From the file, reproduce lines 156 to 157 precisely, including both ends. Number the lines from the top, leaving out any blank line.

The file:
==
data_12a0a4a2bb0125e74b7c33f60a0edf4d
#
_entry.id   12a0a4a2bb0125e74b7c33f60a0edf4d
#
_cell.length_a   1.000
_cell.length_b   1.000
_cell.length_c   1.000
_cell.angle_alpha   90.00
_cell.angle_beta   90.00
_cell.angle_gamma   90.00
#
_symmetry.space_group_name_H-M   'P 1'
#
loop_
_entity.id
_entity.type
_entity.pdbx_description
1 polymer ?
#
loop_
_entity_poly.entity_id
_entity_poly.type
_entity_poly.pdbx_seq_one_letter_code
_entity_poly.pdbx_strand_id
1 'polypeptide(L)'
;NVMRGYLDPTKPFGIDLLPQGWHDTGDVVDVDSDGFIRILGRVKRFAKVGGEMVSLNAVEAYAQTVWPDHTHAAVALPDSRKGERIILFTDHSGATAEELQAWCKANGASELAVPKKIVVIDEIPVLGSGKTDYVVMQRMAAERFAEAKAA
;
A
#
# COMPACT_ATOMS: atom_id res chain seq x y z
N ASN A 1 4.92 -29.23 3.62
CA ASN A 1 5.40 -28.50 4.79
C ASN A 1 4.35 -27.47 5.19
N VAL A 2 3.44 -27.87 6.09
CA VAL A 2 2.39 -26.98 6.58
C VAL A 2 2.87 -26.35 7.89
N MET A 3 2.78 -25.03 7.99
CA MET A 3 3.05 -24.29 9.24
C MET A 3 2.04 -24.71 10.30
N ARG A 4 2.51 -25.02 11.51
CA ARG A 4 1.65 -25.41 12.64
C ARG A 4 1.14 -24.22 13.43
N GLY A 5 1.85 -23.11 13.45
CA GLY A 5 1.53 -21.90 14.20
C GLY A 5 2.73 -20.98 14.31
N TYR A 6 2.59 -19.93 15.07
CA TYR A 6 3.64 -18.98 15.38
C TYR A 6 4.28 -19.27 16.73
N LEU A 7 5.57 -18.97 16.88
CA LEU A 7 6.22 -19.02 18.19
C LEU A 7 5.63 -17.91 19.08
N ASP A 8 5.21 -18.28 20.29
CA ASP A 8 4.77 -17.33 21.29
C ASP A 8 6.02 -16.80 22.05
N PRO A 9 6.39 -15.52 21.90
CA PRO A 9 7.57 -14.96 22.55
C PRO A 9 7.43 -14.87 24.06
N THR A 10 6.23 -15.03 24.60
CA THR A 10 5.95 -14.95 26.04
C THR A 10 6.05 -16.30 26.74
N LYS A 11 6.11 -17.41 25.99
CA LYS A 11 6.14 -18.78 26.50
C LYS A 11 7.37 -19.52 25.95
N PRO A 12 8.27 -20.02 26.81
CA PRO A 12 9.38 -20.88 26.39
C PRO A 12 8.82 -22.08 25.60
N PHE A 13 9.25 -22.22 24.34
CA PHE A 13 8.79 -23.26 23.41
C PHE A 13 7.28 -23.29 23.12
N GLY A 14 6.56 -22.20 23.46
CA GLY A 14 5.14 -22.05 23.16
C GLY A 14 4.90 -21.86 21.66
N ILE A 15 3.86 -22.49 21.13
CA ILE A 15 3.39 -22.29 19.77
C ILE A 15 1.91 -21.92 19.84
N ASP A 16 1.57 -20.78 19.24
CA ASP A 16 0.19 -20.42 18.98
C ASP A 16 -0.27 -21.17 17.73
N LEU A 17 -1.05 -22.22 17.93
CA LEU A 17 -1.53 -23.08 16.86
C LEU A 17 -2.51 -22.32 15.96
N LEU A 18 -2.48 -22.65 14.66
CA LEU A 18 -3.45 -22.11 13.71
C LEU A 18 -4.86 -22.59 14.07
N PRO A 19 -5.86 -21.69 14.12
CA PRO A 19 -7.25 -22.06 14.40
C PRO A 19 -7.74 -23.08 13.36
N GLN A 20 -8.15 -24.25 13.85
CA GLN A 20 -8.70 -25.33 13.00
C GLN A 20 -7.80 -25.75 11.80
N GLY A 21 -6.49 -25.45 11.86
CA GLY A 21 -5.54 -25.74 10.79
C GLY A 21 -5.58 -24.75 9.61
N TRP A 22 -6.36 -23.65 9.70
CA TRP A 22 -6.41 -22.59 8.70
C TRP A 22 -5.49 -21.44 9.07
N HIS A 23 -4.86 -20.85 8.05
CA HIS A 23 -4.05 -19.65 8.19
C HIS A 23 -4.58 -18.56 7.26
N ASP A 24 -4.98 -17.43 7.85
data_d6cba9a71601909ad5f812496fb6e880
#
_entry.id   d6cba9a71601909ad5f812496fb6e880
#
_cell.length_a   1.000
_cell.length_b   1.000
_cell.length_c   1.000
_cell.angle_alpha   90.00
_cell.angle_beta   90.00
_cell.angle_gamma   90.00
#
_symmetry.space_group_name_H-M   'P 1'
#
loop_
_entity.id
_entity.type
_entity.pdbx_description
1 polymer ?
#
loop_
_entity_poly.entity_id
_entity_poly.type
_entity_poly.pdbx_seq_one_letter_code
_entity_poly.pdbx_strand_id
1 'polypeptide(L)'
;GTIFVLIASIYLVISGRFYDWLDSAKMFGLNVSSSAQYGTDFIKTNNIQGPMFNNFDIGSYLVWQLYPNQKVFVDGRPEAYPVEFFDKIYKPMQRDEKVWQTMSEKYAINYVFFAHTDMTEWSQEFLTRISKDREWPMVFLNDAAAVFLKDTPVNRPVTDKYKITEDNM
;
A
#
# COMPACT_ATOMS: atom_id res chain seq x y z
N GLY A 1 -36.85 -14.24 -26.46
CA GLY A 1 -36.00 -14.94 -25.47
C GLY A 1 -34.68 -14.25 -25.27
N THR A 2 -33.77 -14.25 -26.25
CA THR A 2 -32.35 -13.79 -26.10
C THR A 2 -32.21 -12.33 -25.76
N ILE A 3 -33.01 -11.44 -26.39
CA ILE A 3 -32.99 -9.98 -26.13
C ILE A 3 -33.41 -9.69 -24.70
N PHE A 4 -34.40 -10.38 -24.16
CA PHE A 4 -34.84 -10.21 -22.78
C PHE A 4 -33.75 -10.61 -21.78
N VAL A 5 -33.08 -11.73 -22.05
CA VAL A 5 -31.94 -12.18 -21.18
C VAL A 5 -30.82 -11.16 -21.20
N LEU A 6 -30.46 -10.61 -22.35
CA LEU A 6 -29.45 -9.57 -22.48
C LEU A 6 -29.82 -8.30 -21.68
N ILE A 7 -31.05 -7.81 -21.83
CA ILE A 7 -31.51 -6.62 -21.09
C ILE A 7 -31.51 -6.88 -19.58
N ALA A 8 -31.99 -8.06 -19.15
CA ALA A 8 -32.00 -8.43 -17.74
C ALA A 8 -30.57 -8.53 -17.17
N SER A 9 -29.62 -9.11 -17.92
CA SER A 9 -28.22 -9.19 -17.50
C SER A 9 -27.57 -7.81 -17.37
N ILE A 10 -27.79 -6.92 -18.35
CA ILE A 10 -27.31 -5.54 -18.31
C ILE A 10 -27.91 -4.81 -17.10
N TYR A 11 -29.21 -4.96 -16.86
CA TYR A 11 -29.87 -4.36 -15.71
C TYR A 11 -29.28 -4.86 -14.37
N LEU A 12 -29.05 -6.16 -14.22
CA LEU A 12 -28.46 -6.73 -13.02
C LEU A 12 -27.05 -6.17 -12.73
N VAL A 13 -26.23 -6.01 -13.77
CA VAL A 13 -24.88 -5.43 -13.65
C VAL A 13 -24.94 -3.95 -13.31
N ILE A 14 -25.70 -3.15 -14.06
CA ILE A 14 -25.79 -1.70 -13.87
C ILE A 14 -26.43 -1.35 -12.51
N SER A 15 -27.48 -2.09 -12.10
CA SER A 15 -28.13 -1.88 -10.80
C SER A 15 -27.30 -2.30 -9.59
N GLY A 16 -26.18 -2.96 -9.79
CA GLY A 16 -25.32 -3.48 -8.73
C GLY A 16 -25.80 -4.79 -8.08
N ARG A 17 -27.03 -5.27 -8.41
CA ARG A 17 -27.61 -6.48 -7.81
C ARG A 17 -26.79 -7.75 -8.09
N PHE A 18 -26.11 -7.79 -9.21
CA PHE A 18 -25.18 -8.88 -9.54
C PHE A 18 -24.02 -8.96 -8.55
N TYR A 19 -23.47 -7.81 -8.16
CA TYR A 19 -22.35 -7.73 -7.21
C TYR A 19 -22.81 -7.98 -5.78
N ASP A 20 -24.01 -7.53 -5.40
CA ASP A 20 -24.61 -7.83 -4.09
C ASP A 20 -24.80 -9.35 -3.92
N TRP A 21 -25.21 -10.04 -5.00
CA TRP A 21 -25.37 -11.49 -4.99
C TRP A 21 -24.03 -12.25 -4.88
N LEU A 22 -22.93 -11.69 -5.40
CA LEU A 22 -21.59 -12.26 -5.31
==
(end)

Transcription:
CA SER A 9 -28.22 -9.19 -17.50
C SER A 9 -27.57 -7.81 -17.37